Avoid sugary snacks, pastries, sugar-sweetened soft drinks, candy, and cookies. Most processed foods (especially boxed) contain added sugars, even those that don’t taste sweet. These foods usually have too many calories, and are loaded with trans fats, simple (no value) sugars and generally offer little or no nutritional value, most work against a healthy diet.
Balance your carbohydrate choices with protein sources such as lean meat, poultry, eggs, or fish, and some healthy fat such as organic coconut oil (which is good for you raw and is safe to cook with) or organic, extra-virgin olive oil (which is safe to cook with at low levels and small amounts are good with herbs for salad dressings) avocado or nuts and seeds. Protein combined with high-fiber carbs helps keep you feel full between meals.

How to boost your metabolism to stay fit
Foods that help:

Egg whites are a great way to boost your metabolism.

•They are filled with amino acids and keep your metabolism burning
•They are full of protein.

Lean meat
• Keeps your metabolism going so you can burn fat throughout the day
• Is full of iron, which is great for you.

• Is so important to hydrate to keep your metabolism boosted.
• You should drink up to ½ of your body weight in ounces a day.

• Can boost your metabolic rate.
• Drinking coffee (with caffeine) can help you burn more, especially before a workout.
• If you have anxiety or are easily stressed or agitated, coffee may aggravate your condition and possibly give you insomnia.
Green tea
• Promotes fat-burning.

Whole grains
• Helps burn fat throughout the day.
• Are filled with fiber.
• Whole grains help boost your metabolism.

• Low in calories yet high in fiber.
• Fiber makes you feel full.
• Certain vegetables contain nutrients that boost your metabolism.
• Leafy green vegetables like spinach, kale, turnip greens and collard greens are rich in iron, which help boost your metabolism.

• The body needs a proper amount of iron in order to burn fat.
• Eat up to one cup of lentils every day to get your daily iron needs.

What if you have tried everything and you are exhausted emotionally and physically and still feel out of shape? Make sure your thyroid is functioning properly. If your thyroid is out of whack, so to speak, your whole body can be thrown into a conundrum.

Proper thyroid function through either natural supplementation or medications will be necessary to bring your body into proper functioning. Nutrition and exercise are key factors in proper thyroid function; however, as we age, so does the ability for some of our bodily functions to operate at their optimum levels.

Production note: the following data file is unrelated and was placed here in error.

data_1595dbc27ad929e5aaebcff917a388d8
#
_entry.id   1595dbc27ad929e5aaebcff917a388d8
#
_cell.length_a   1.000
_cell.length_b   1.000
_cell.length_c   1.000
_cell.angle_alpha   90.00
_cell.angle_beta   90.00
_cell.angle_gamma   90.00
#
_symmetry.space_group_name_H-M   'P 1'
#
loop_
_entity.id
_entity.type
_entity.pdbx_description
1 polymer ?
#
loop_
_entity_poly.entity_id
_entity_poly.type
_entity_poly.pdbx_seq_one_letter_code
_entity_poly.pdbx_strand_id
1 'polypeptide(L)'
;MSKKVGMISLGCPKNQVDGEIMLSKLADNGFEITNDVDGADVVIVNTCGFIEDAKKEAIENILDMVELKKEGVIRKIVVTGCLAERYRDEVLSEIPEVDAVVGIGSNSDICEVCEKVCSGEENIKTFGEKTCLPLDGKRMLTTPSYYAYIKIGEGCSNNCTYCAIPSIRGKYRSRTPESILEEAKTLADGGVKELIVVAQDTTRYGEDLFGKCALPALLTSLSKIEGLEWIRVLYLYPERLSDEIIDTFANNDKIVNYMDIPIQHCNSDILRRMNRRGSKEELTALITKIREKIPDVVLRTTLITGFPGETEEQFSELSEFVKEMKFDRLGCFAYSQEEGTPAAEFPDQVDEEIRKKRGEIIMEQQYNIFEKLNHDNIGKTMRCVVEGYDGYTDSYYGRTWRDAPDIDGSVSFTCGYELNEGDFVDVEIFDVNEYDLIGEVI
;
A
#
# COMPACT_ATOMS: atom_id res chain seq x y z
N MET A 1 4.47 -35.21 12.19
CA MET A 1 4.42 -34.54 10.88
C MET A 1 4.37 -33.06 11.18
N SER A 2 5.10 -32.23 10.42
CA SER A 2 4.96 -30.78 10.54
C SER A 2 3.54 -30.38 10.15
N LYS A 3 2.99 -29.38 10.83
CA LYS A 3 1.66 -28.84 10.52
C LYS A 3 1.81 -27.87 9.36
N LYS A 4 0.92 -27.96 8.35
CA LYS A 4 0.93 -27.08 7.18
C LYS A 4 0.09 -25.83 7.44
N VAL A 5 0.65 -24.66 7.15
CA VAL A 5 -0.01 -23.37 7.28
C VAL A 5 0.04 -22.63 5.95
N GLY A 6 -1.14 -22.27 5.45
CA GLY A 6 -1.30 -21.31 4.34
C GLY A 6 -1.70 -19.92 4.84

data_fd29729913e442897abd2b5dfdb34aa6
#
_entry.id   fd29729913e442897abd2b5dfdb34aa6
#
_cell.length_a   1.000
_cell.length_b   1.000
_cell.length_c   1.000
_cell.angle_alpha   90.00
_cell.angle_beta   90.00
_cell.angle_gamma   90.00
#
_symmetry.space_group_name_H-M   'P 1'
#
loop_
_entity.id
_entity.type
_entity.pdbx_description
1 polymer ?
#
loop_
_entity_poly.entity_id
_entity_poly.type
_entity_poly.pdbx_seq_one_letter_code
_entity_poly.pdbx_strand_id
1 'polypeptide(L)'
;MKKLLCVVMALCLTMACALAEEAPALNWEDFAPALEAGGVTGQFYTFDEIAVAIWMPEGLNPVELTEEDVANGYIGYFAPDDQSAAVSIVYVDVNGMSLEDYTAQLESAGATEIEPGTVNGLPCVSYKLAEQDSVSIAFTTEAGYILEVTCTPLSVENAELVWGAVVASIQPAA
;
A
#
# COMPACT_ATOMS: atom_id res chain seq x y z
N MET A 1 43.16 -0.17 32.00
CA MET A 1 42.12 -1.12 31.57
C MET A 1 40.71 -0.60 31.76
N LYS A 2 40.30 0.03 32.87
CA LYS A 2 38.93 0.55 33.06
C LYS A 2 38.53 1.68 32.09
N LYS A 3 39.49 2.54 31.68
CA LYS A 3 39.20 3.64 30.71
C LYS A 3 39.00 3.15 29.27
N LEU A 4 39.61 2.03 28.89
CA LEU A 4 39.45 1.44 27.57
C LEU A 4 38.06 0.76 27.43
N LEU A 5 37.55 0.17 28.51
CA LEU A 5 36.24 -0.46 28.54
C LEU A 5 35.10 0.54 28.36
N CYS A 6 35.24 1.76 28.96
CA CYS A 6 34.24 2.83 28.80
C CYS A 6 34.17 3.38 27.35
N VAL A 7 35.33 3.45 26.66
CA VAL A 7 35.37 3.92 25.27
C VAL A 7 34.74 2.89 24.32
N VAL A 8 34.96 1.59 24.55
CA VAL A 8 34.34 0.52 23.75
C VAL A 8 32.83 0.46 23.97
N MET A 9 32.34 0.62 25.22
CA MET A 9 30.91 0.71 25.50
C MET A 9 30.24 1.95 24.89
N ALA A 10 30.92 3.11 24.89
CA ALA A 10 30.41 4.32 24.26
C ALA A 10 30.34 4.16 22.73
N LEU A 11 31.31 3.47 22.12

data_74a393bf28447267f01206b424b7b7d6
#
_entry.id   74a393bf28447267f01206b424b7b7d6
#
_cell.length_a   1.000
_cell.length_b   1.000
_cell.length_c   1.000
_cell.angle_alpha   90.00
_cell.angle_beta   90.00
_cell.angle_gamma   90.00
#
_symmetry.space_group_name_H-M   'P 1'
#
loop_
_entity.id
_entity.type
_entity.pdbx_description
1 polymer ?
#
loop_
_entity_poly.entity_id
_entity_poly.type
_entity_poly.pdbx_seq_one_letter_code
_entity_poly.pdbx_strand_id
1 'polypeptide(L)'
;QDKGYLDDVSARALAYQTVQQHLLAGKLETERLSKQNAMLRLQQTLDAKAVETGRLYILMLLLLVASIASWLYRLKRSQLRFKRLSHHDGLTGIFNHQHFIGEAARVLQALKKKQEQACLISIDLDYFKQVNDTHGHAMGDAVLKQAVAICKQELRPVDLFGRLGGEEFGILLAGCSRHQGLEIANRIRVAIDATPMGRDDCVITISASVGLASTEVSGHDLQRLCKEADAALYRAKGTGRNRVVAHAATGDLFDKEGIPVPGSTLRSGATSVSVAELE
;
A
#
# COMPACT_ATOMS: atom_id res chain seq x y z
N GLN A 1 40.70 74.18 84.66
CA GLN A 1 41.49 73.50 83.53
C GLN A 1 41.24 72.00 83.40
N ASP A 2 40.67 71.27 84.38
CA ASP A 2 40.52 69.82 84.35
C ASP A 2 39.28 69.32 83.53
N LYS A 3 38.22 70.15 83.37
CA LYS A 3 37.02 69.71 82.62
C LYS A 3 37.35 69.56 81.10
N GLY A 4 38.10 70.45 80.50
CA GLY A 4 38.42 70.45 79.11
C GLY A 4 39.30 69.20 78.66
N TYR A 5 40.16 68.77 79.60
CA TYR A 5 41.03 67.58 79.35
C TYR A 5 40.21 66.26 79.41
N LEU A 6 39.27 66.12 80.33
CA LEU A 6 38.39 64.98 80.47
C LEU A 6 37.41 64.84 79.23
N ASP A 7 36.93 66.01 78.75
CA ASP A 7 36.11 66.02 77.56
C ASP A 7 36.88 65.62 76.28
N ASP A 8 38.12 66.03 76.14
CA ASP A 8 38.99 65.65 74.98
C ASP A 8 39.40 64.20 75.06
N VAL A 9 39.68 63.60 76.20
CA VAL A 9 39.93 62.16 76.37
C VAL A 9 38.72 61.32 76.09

So why isn’t this considered the KEY to metabolism?
The Key is to the door. The door opens the house. The “thyroid” is the house in this equation. The door (your mouth) is blocked until nutrition is correct and the body is functioning properly. If some other imbalance in your body is causing the door to be blocked, it is not something external such as the food that you eat and the physical activity you participate in or the lack thereof. The problem stems from internal sources. You need to treat the problem and not just the obvious symptoms.

If you are exercising on a daily basis and eating a healthy organic (non GMO, no insecticides, or growth hormone foods) and you still can not get your body and metabolism functioning properly, this, more than likely, is due to your thyroid.

Consult your doctor before using any health treatment, plan, or activity — including herbal supplements and natural remedies — and tell your doctor if you have a serious medical condition or are taking any medications. The information presented here is for educational purposes only and is in no way intended as substitute for medical advice or counseling.

About the author: Elana B. is a multi award-winning writer, speaker, and internationally published author. As a writer and ghostwriter she has written hundreds of stories from shorts to books to screenplays.

A gifted storyteller, Elana B.’s new children’s series, Too Terribly Busy and the “Too Terribly” Series of books, teach in a fun, creative way some of the most important lessons in life. Through this entertaining series of books, children will learn morals, manners, how important it is to achieve goals, as well as conflict resolution. Sneak peek of the first story in the new series: TooTerriblyBusy-SP1.

More by Elana B. and other related articles: